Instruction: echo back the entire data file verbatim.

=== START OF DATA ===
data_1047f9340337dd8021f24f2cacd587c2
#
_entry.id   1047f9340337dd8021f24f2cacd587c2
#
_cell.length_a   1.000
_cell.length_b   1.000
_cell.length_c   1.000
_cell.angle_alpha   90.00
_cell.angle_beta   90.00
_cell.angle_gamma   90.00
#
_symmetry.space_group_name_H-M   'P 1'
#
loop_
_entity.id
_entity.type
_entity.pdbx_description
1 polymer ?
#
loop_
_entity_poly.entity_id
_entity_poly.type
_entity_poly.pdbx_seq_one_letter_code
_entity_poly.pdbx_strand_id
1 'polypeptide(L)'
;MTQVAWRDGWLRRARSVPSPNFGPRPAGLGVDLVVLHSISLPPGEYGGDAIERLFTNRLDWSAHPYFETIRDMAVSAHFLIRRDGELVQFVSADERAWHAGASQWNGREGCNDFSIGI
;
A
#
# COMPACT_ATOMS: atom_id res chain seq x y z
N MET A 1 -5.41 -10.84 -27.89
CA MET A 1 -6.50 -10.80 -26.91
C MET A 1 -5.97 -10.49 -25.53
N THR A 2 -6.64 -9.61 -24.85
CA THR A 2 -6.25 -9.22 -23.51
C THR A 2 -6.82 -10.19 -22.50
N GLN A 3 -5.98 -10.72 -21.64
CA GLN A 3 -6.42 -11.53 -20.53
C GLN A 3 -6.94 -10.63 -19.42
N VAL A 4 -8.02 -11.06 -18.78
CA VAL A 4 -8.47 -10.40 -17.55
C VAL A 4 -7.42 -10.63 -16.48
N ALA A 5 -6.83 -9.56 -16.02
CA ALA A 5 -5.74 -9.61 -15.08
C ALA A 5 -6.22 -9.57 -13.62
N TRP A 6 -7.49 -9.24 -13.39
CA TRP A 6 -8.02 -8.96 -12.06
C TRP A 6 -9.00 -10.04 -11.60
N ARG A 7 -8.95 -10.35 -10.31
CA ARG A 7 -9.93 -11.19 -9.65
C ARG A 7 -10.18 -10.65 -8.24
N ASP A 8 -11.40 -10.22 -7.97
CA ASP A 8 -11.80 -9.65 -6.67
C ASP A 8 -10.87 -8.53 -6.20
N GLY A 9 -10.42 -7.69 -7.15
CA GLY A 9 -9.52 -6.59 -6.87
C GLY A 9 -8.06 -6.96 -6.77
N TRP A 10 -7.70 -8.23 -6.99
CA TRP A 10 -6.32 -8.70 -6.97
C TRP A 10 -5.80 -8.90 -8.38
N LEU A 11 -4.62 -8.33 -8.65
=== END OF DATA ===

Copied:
data_1047f9340337dd8021f24f2cacd587c2
#
_entry.id   1047f9340337dd8021f24f2cacd587c2
#
_cell.length_a   1.000
_cell.length_b   1.000
_cell.length_c   1.000
_cell.angle_alpha   90.00
_cell.angle_beta   90.00
_cell.angle_gamma   90.00
#
_symmetry.space_group_name_H-M   'P 1'
#
loop_
_entity.id
_entity.type
_entity.pdbx_description
1 polymer ?
#
loop_
_entity_poly.entity_id
_entity_poly.type
_entity_poly.pdbx_seq_one_letter_code
_entity_poly.pdbx_strand_id
1 'polypeptide(L)'
;MTQVAWRDGWLRRARSVPSPNFGPRPAGLGVDLVVLHSISLPPGEYGGDAIERLFTNRLDWSAHPYFETIRDMAVSAHFLIRRDGELVQFVSADERAWHAGASQWNGREGCNDFSIGI
;
A
#
# COMPACT_ATOMS: atom_id res chain seq x y z
N MET A 1 -5.41 -10.84 -27.89
CA MET A 1 -6.50 -10.80 -26.91
C MET A 1 -5.97 -10.49 -25.53
N THR A 2 -6.64 -9.61 -24.85
CA THR A 2 -6.25 -9.22 -23.51
C THR A 2 -6.82 -10.19 -22.50
N GLN A 3 -5.98 -10.72 -21.64
CA GLN A 3 -6.42 -11.53 -20.53
C GLN A 3 -6.94 -10.63 -19.42
N VAL A 4 -8.02 -11.06 -18.78
CA VAL A 4 -8.47 -10.40 -17.55
C VAL A 4 -7.42 -10.63 -16.48
N ALA A 5 -6.83 -9.56 -16.02
CA ALA A 5 -5.74 -9.61 -15.08
C ALA A 5 -6.22 -9.57 -13.62
N TRP A 6 -7.49 -9.24 -13.39
CA TRP A 6 -8.02 -8.96 -12.06
C TRP A 6 -9.00 -10.04 -11.60
N ARG A 7 -8.95 -10.35 -10.31
CA ARG A 7 -9.93 -11.19 -9.65
C ARG A 7 -10.18 -10.65 -8.24
N ASP A 8 -11.40 -10.22 -7.97
CA ASP A 8 -11.80 -9.65 -6.67
C ASP A 8 -10.87 -8.53 -6.20
N GLY A 9 -10.42 -7.69 -7.15
CA GLY A 9 -9.52 -6.59 -6.87
C GLY A 9 -8.06 -6.96 -6.77
N TRP A 10 -7.70 -8.23 -6.99
CA TRP A 10 -6.32 -8.70 -6.97
C TRP A 10 -5.80 -8.90 -8.38
N LEU A 11 -4.62 -8.33 -8.65